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Sales VP Tenure Shrunk To 19 Months

by David Brock on January 31st, 2018

I read a fascinating post from Chris Orlob, filled with interesting data on sales performance.

The headline is, over the past 7 years, average VP of Sales tenure has shrunk from 26 months (Chris calls that healthy, I think it is unhealthy) to 19 months, which we both agree is tragic.

He couples it to another downward trend, % of reps attaining quota is now roughly 50%.

There’s other research that shows slightly different data, but every survey I see has over all sales performance declining.

We are on this death spiral of continuing bad performance, with no end in sight.  The bottom line is this results in billions of wasted spending and 10’s of billions of lost opportunity.

It’s easy to see how we get to a place like this.  The scenario goes something like this:

1.  Hire a new VP of Sales, presumably because the prior VP of Sales wasn’t getting the results.

2.  It takes 60-90 days for the new VP to figure out what’s broken and what actions should be taken.

3.  Now we talk about the change management timing.  Say it’s simple, I need to put in new systems, or maybe training, or maybe some program.  It takes time to make these decisions and get things in place.  Let’s say, very optimistically, it’s 3 months.  So the VP is 5-6 months into the job.

4.  It takes time for the sales people to learn the new skills, new systems, new programs, so there is an “onboarding” or change management time period for the sales person to be fully productive on these new things.  Let’s say that’s another 3 months.  So the VP is 8-9 months into the job.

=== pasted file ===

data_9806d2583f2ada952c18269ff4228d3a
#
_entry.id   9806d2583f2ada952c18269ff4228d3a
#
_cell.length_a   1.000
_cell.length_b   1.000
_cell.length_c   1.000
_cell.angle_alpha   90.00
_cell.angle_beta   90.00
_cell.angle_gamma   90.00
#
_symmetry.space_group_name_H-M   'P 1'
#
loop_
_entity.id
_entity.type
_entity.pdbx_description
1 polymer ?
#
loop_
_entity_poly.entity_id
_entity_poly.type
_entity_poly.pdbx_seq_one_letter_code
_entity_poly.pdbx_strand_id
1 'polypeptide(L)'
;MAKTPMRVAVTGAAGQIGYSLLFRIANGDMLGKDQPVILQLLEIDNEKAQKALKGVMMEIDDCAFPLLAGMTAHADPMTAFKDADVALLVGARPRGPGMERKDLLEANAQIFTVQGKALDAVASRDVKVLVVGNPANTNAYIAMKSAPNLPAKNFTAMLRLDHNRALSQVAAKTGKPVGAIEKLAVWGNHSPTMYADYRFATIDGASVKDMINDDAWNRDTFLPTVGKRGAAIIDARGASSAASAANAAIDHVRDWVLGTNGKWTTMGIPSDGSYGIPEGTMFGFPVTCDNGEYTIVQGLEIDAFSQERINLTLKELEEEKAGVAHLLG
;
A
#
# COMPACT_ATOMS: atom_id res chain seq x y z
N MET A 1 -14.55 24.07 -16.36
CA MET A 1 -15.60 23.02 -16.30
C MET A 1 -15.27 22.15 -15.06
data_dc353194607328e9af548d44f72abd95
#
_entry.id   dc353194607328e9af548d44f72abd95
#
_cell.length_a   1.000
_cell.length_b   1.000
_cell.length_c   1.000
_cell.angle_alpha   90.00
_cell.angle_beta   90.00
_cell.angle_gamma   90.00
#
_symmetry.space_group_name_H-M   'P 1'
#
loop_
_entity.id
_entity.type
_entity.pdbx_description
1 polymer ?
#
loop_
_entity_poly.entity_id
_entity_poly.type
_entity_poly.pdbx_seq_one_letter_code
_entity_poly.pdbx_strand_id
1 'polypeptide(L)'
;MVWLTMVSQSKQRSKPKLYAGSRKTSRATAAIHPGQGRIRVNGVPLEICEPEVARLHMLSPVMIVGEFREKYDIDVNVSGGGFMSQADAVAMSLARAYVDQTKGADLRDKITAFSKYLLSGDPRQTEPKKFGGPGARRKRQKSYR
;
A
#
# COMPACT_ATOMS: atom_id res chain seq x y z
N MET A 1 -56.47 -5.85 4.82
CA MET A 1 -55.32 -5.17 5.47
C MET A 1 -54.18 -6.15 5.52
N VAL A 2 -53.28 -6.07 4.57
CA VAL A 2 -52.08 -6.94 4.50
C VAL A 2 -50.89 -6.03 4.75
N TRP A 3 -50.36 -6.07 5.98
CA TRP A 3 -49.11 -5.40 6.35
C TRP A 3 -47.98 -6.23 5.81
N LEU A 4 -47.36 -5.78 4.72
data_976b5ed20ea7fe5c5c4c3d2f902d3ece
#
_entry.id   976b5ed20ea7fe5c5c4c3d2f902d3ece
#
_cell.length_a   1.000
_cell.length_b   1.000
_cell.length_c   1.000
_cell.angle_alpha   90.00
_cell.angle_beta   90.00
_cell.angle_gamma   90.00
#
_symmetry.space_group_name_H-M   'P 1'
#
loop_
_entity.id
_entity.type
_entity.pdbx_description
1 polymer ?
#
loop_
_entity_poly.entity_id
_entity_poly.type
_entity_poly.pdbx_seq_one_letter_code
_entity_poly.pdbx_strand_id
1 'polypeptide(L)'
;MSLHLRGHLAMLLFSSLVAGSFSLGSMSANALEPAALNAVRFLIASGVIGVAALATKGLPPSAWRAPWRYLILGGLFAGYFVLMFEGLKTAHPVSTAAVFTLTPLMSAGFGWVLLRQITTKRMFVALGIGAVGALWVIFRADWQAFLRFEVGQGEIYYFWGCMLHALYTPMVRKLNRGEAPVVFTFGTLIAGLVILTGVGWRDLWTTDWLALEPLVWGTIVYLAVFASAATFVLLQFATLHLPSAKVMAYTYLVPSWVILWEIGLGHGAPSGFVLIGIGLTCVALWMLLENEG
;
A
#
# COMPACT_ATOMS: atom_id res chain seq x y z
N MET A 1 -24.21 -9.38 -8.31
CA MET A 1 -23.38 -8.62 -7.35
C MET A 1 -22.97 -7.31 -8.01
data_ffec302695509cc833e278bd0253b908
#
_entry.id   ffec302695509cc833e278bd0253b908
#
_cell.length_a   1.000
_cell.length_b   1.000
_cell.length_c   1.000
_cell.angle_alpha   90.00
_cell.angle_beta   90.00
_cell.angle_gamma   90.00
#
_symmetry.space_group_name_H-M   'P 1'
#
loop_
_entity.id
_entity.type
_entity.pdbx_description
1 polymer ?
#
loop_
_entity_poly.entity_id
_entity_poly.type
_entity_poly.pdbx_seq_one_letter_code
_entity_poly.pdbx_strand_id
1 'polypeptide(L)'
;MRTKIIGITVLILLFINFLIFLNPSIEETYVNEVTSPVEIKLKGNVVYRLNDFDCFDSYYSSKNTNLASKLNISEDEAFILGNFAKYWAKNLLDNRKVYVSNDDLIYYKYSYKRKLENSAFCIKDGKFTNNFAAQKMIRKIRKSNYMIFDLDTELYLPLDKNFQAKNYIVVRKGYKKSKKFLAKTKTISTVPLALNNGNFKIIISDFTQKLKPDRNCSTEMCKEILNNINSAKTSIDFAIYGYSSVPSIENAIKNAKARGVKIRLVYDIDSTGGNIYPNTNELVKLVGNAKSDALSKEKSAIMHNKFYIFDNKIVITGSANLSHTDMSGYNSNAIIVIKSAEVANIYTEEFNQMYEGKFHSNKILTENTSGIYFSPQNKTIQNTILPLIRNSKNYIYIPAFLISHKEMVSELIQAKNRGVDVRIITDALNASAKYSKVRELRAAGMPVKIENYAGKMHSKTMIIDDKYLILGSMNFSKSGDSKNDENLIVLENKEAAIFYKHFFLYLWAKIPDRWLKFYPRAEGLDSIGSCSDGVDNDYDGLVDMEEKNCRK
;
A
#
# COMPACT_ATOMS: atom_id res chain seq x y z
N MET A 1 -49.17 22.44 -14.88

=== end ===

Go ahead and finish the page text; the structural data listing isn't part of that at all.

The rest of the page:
5.  Unless you have a very short prospecting/sales cycle, we now have to go through several sales cycles to see consistent and sustainable improvement.  Let’s say the cycle is 3 months.  At the first cycle, we see some improvement, probably need to make some changes and adjustments.  The VP is 11-12 months into the job.

6.  The second cycle is 3 months, again, some improvement but not enough, also some tuning to get the results we want.  The VP is 14-15 months into the job.

Remember, all this is very optimistic timing and assumes everything is working like clockwork.

7.  Executive management is getting impatient, “We expected to see results, we, we aren’t seeing it fast enough, what’s been happening the past year!”  Behind the scenes, executive management is looking for the replacement, just in case.

8.  VP of Sales gets worried, naturally, ups the tempo, may rethink a little bit and redirect.  Some time delay, we go through another sales cycle, we’re now in the 18 or so month time frame.

9  VP of Sales has run out of runway, a new VP is brought, we go back to 1, we do not collect $200 and we go through the same death spiral again.

First, this amount of change never happens this fast!  Perhaps there is some chance in a very small organization, but then you have the challenge of finding people that have the experience base to do this.  The larger the organization, the longer and more difficult it takes.